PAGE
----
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Your Regional Garden News - Zone 10

September 1 to September 30

 

Discover what you should be doing right now.  Our experts share gardening advice, techniques, news, and ideas to make your garden the best ever.  

Here's what's happening in your gardening region:

It might be hot as blazes out there, but if you wait until the end of the month you might feel a refreshing and wonderful chill in the evening air. Well, maybe not an actual chill, but an evening breeze of warm air beats a blast of hot air any day. It means that cooler weather will soon be upon us and next month we can finally start seeds of cool-season annuals and vegetables. In the meantime, here are some things you can do to keep your garden productive and beautiful as our summer draws to a close.

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    Plant corn for fall harvest

    Some say that growing corn just isn’t worth it in states like Florida and California. It’s not that they’re pessimists, it’s just that because corn requires such inordinate amounts of water, pesticides and fertilizer that it might just be cheaper to buy them at the grocery store. Those naysayers probably haven’t considered growing corn in containers. Burpee’s new ‘On Deck’ hybrid sweet corn is short enough to be grown in pots, which is a huge advantage because it gives you more efficient control over pest removal, watering and fertilizing. Corn is usually harvested in summer up north, but here in the subtropics it’s generally best to plant it at the end of summer so that the ears will mature when things aren’t so buggy. ‘On Deck’ is also ideal for garden beds and its short stature ensures that keeping them free of pests will be somewhat easier.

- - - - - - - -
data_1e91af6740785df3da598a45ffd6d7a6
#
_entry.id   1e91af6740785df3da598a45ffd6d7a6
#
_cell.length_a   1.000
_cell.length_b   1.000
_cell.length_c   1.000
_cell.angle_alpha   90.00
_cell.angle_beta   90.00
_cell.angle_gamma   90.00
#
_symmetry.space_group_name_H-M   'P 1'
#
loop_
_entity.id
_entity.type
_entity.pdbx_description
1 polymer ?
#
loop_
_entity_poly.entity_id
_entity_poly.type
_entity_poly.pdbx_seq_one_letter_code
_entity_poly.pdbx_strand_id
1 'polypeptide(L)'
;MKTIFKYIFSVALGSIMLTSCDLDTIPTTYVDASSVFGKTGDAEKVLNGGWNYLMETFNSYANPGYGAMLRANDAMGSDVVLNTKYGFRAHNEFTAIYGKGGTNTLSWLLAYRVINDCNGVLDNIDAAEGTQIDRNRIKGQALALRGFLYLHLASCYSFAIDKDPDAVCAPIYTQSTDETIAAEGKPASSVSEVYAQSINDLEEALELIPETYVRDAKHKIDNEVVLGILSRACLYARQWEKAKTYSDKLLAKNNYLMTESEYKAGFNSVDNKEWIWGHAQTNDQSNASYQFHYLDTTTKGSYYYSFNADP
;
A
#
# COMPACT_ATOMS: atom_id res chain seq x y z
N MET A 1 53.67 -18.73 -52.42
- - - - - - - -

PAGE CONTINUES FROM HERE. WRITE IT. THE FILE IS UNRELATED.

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  • Plant an easy flowerbed to last all year

    If you’re just dipping your black thumb and toes into the garden this year, the flower choices can seem a bit bewildering. Our warm winters and hot summers make things even more complicated since none of the planting times in books written for the rest of the country really apply here. If you’d rather not try to wrap your head around our cool-season and warm-season planting times just yet, try these foolproof perennials and annuals to build your confidence. Marigolds are a favorite in children’s gardens because they’re fast and easy to bloom, and you can pull the seeds out of spent flowerheads and spread around the garden as casually as you’d blow on a feathery puff of dandelion seeds. Gaillardias (Blanketflowers) are native wildflowers of orange, red and yellow, and they’re so tough that you can find them growing on the sand dunes of Florida beaches. Best of all, they will bloom all year long. Coleus is usually grown for its colorful and heavily patterned leaves, which guarantees solid masses of color even when they’re not blooming. They’ll usually bounce back from a frost, but are so quick to grow from seed that you might as well grow them as annuals anyways.

  • Storm-proof your garden